The renowned Indonesian art group, Tromarama, is taking a bold step in its latest installation. Drawing from personal archives and intimate familial memories, the collective presents “Growing Pillars,” an evocative media artwork that graces the expansive LED screen along the West Kowloon harbourfront.
The artwork is a mesmerizing collection of scanned images and items from the artists’ personal collections. It showcases materials like Indonesian citizenship records, family photo albums, and other memorabilia, which are brought to life across the enormous 110-meter wide LED display. The transition between these poignant memories is marked by “cleaning” motions, like a hand sweeping a tabletop. Many of these materials have been concealed for years, even from the eyes of family members. Only through this artistic endeavor did the artists unearth forgotten fragments of their family histories.
Herbert Hans, a pivotal member of Tromarama, shares the group’s vision for the project. Upon visiting the site for the first time, they felt it bore the weight of a monument. They realized that while monuments were traditionally top-down commemorations, this was their chance to turn the tables. By transforming the public space with personal memories, they aimed to flip the narrative and give voice to individual histories. “Growing Pillars” became a testament to the intricate dance between private and public memory, which are inextricably linked.
While curating the memories, Hans stumbled upon a revelation about his own family. He unearthed his father’s Indonesian citizenship record, which narrated the tale of an immigrant who changed his Chinese surname to assimilate into the Indonesian society. Such significant parts of history had never made it to their family discussions.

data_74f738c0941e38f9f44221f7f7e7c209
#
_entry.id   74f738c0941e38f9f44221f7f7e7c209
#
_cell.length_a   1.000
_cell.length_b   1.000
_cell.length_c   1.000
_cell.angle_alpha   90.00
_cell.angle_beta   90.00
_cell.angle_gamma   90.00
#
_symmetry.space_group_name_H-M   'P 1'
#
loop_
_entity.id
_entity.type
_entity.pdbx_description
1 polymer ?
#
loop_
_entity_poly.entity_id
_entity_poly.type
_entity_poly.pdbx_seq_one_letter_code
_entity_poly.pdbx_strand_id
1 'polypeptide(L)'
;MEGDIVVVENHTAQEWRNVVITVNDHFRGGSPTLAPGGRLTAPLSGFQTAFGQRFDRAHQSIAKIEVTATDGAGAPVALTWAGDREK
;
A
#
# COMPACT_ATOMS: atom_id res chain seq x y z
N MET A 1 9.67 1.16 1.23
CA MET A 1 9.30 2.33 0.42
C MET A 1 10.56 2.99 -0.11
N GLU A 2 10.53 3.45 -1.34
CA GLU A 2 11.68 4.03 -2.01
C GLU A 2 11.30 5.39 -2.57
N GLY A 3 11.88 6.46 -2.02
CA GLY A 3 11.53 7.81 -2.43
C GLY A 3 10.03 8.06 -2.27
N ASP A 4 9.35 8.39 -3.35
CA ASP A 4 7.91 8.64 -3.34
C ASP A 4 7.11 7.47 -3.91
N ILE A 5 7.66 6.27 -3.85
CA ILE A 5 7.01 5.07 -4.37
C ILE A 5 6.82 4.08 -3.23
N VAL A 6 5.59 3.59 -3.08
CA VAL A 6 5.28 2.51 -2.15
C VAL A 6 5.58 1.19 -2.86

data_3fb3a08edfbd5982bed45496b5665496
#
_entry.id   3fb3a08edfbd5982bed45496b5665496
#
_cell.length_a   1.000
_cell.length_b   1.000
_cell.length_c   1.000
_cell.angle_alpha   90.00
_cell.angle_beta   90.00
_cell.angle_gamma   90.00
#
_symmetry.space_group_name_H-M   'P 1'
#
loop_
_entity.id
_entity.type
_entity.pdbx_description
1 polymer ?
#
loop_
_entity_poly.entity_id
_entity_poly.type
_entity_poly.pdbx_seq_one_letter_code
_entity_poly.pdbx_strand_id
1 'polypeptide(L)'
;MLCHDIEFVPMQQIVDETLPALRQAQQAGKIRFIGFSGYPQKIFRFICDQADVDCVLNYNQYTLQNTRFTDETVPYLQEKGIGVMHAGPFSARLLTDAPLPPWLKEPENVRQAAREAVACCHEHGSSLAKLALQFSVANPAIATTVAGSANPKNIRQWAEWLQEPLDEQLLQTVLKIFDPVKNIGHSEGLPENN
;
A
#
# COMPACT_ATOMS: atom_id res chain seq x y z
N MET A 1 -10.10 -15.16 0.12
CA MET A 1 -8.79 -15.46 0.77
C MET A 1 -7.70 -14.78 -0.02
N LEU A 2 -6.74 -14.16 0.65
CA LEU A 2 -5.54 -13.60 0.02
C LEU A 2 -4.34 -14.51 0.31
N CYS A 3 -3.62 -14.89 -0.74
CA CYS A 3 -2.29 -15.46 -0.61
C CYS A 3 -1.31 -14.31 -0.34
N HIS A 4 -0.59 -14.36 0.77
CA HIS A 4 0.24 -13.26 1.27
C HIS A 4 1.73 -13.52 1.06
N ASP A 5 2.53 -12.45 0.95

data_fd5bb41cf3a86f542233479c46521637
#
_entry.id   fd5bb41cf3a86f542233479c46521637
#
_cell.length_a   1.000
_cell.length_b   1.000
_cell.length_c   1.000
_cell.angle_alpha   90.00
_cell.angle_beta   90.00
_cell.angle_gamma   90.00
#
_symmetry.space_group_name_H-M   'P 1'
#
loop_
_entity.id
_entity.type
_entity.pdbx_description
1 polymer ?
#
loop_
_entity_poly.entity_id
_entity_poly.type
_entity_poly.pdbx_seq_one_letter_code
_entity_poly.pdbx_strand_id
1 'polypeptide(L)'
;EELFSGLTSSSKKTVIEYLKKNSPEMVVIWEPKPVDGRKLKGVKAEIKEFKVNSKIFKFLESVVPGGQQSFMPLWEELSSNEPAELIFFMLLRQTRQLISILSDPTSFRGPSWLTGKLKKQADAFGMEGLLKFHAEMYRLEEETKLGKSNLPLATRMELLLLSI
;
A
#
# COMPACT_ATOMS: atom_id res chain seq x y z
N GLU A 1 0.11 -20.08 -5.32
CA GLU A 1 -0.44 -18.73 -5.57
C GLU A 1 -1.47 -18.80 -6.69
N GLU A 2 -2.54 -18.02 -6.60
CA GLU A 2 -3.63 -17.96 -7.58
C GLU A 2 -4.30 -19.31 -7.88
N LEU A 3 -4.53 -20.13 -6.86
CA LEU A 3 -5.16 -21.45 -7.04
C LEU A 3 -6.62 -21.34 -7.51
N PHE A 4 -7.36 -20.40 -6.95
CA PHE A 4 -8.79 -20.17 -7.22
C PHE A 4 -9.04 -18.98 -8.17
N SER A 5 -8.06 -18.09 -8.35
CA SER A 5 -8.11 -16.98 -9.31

Similarly, Ruddy Hatumena, another member of the collective, introduces a photo album into the artwork. At a cursory glance, the album brims with wedding photographs, capturing the happiest moments of a family’s history. However, Hatumena’s own wedding, which was against family wishes, was conspicuously absent. Through “Growing Pillars,” he found a haven to confront both joyous and painful memories.
Febie Babyrose, the third artist of the trio, delves deep into her heritage. She incorporates blue Dutch ceramic figurines that adorned her grandmother’s residence. These figurines stand as a testament to a Dutch national’s choice to adopt Indonesian citizenship post the nation’s liberation from Dutch rule, which spanned over three centuries.
For Tromarama, this project is more than just an art installation. It’s an exploration into the realms of personal and public memory. Memories, while deeply personal, don’t exist in isolation. They’re shaped by societal events, influences, and narratives. By placing these personal narratives on a public pedestal, Tromarama offers a unique perspective on how private stories are continually molded by public perceptions.
In essence, “Growing Pillars” challenges viewers to reflect on the intricate weave of individual memories against the backdrop of collective history, illustrating the undying bond between the personal and the public.